Situations like this arise all the time over the course of a 162-game season, as injuries, over-use and poor performance lead to perpetual roster churn. Remember, 30 pitchers threw at least 10 innings for the Blue Jays last season. Had you forgotten about Javy Guerra, Zack Godley, Nick Kingham and Buddy Boshers?
But it stands to reason that the burn rate will be greater in this strange season. Opening day is less than three weeks away and the Blue Jays are only now beginning training camp. Arms will be stressed as pitchers race to prepare for the season, testing the durability of their shoulders, elbows and forearms. Not everyone’s body will endure the demands.
And when that season starts, the intensity and magnitude of each game will be elevated as team’s try to shoot out of the blocks in a 60-game sprint to the playoffs. Pitchers will be trying to execute with as much conviction as possible; hitters will be more dialled in to every plate appearance; managers will have a quicker trigger as they try to never let their team fall too far out of a game. Not everyone’s performance will meet the challenge.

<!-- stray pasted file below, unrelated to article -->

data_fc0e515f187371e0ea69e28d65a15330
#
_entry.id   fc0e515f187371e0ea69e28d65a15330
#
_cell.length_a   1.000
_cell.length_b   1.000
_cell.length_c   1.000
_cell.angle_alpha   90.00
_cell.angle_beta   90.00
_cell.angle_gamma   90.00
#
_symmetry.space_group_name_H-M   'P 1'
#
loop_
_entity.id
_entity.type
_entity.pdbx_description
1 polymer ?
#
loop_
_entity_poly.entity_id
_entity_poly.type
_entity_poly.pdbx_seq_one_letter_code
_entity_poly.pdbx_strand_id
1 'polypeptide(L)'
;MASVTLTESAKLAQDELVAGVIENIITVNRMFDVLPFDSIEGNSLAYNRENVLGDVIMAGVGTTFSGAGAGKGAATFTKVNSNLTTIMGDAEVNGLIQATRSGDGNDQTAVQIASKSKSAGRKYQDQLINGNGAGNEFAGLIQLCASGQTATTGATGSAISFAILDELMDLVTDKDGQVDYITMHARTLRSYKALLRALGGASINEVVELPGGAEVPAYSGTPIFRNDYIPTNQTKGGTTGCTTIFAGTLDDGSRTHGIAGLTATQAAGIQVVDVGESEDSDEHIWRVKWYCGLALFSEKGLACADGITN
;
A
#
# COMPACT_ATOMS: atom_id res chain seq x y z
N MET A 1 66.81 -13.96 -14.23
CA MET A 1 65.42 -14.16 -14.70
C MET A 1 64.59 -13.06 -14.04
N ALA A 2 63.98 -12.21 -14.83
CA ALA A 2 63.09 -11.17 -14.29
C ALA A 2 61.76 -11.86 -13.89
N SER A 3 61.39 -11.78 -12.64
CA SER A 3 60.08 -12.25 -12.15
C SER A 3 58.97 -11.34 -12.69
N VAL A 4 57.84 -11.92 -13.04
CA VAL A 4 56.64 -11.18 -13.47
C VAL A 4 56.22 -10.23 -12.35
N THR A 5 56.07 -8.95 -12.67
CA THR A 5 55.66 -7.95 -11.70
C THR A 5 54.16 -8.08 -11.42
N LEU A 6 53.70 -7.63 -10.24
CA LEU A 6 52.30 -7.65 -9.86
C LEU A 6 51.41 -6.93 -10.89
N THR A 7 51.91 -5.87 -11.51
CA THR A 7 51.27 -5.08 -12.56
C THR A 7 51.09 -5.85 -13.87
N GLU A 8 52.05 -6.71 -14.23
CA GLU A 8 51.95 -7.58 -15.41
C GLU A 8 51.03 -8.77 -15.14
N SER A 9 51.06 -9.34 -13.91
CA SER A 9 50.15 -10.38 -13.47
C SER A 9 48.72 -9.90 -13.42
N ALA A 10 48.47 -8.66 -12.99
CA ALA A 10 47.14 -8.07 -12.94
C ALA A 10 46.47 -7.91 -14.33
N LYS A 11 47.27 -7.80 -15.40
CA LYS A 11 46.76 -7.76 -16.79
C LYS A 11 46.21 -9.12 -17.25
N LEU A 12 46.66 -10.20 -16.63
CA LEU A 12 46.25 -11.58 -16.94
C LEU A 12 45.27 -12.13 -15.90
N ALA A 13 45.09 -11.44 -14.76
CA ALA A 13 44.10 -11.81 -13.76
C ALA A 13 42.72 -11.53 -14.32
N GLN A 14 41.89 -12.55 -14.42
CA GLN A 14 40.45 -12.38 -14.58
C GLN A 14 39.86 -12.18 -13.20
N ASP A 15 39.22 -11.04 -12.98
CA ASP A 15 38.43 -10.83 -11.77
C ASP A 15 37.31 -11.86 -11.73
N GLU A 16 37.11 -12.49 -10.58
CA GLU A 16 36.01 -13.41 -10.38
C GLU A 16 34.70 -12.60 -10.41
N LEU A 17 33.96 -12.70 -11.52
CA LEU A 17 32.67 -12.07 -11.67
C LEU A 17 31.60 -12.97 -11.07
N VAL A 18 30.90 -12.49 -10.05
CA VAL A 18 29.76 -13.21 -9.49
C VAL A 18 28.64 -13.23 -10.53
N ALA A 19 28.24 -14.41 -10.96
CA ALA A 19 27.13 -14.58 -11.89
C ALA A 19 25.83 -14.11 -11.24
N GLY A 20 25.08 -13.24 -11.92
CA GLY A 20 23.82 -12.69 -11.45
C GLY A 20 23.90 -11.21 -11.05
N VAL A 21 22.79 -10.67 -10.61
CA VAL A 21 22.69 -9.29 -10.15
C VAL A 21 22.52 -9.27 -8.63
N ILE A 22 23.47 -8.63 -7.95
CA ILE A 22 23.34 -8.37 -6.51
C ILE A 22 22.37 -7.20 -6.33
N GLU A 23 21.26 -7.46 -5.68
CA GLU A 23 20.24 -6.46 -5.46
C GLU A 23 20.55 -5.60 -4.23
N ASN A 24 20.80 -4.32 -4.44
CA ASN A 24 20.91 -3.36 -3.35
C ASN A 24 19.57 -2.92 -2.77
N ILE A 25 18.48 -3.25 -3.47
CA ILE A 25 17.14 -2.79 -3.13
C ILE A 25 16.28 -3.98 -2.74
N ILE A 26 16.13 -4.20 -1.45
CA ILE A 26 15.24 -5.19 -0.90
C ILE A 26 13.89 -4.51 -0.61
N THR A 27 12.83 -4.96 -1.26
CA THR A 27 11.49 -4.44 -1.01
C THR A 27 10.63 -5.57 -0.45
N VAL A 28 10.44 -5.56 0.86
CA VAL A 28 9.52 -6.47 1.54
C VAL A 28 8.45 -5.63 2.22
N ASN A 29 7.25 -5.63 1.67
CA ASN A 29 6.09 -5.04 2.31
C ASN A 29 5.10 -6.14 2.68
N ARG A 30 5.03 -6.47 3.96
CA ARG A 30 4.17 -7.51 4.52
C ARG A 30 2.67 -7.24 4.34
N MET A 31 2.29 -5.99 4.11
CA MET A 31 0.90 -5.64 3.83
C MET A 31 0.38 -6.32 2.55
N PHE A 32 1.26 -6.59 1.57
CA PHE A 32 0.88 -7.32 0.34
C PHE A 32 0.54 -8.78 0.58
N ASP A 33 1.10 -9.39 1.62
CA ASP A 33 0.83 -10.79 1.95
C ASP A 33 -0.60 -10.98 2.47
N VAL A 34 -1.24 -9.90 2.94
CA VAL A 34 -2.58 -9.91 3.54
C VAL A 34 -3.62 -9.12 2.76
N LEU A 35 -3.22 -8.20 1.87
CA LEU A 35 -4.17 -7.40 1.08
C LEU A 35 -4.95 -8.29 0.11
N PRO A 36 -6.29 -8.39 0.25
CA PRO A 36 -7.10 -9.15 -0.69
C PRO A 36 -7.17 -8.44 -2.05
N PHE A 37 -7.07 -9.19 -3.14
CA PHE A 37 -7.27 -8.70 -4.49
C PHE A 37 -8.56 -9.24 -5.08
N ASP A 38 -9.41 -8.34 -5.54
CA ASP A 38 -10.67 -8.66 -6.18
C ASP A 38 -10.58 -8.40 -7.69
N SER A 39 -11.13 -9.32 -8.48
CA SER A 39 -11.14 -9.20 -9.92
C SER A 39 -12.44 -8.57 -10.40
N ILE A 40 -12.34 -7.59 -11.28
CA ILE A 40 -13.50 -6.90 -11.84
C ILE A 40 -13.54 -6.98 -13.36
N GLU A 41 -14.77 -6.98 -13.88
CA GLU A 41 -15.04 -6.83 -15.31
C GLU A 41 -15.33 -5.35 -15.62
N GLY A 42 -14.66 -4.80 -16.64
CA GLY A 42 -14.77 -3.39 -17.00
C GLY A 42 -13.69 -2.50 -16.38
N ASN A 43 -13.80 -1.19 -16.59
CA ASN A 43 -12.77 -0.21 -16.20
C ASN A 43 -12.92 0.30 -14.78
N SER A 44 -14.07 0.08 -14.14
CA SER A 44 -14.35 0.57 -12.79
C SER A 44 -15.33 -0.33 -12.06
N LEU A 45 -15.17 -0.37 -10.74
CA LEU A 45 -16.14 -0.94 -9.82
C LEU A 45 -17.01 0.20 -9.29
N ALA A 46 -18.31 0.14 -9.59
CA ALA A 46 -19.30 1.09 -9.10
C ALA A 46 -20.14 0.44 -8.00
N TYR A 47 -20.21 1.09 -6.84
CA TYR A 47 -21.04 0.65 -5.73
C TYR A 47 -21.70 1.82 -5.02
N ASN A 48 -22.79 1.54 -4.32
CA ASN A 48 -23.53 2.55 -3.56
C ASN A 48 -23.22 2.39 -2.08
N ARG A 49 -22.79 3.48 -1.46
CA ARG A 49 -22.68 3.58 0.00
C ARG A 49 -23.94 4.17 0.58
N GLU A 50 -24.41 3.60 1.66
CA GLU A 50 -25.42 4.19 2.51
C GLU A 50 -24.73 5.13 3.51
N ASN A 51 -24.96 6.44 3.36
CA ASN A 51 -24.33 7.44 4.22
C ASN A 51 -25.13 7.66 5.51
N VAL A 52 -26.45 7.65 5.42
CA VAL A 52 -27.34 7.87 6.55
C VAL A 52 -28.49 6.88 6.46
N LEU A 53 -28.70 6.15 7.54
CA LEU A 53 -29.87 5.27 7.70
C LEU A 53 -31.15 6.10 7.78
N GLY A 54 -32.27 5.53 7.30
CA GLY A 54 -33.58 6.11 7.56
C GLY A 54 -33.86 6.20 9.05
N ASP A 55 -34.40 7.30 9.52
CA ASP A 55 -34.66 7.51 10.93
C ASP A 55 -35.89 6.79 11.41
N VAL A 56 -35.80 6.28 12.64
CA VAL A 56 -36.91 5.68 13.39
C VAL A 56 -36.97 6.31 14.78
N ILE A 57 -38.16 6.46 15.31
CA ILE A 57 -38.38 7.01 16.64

All things considered, it won’t be a surprise to see the Blue Jays calling upon reinforcements from the alternate training site early and often. And it will be imperative that those players are physically and mentally prepared to step into a major-league environment and help the team win. The challenge for Blue Jays staff is finding a way to keep those individuals as engaged as possible.
A monotonous, spring training-esque routine of lifting at 8 a.m., throwing or hitting at 9 a.m., fielding at 10 a.m., and rehab at 11 a.m. before spending the rest of the day in meetings or confined to a hotel room will grow tedious and tiresome awfully fast. The Blue Jays will need to program schedules to be varied and challenging, providing players with fresh stimulus and motivation to show up at the ballpark every day with a purpose.
There will also be a group of young, further-away prospects — Jordan Groshans, Alek Manoah, Simeon Woods Richardson, Alejandro Kirk — working out next to major-league depth at the alternate training site that the club’s hoping to concurrently expose to unique developmental opportunities.
“We have an incredibly creative player development staff — many of those members will be with us in Buffalo. And we’ve already started to talk about what that could look like,” Atkins said. “There’s a lot of creativity that has occurred and a lot of collaboration with our performance staff to make sure we’re tapping into sports science and tapping into opportunities to prioritize goals that we have for individuals. And we’ll look to create competition in every possible way.”
Maybe, for starting pitchers like Manoah and Woods Richardson, the club designs something close to a start week routine — with a side session, scouting reports to study and a catcher’s meeting leading up to a sim game against the hitters they spent the week game-planning for.